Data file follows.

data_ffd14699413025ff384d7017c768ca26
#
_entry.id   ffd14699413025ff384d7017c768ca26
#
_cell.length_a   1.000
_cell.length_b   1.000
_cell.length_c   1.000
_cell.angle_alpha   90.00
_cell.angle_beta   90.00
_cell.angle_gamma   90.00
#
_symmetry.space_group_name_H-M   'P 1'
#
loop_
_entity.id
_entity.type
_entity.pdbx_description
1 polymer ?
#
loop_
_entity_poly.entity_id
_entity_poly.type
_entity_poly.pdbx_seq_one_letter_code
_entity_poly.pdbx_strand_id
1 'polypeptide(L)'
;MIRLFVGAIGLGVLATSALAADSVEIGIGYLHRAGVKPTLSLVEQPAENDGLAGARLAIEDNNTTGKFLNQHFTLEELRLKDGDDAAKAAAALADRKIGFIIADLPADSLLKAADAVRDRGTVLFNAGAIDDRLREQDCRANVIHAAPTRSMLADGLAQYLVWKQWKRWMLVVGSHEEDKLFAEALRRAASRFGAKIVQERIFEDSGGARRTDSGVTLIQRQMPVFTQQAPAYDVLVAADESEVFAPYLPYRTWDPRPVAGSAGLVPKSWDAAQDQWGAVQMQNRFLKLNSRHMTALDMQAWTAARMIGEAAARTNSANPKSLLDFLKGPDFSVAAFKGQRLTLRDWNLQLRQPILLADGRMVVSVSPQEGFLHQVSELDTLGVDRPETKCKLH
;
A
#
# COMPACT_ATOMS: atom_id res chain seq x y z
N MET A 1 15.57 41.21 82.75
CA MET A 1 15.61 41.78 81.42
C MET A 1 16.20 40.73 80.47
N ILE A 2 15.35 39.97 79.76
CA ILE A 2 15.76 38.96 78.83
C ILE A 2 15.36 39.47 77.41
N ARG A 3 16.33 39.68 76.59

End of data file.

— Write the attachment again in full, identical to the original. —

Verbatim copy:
data_ffd14699413025ff384d7017c768ca26
#
_entry.id   ffd14699413025ff384d7017c768ca26
#
_cell.length_a   1.000
_cell.length_b   1.000
_cell.length_c   1.000
_cell.angle_alpha   90.00
_cell.angle_beta   90.00
_cell.angle_gamma   90.00
#
_symmetry.space_group_name_H-M   'P 1'
#
loop_
_entity.id
_entity.type
_entity.pdbx_description
1 polymer ?
#
loop_
_entity_poly.entity_id
_entity_poly.type
_entity_poly.pdbx_seq_one_letter_code
_entity_poly.pdbx_strand_id
1 'polypeptide(L)'
;MIRLFVGAIGLGVLATSALAADSVEIGIGYLHRAGVKPTLSLVEQPAENDGLAGARLAIEDNNTTGKFLNQHFTLEELRLKDGDDAAKAAAALADRKIGFIIADLPADSLLKAADAVRDRGTVLFNAGAIDDRLREQDCRANVIHAAPTRSMLADGLAQYLVWKQWKRWMLVVGSHEEDKLFAEALRRAASRFGAKIVQERIFEDSGGARRTDSGVTLIQRQMPVFTQQAPAYDVLVAADESEVFAPYLPYRTWDPRPVAGSAGLVPKSWDAAQDQWGAVQMQNRFLKLNSRHMTALDMQAWTAARMIGEAAARTNSANPKSLLDFLKGPDFSVAAFKGQRLTLRDWNLQLRQPILLADGRMVVSVSPQEGFLHQVSELDTLGVDRPETKCKLH
;
A
#
# COMPACT_ATOMS: atom_id res chain seq x y z
N MET A 1 15.57 41.21 82.75
CA MET A 1 15.61 41.78 81.42
C MET A 1 16.20 40.73 80.47
N ILE A 2 15.35 39.97 79.76
CA ILE A 2 15.76 38.96 78.83
C ILE A 2 15.36 39.47 77.41
N ARG A 3 16.33 39.68 76.59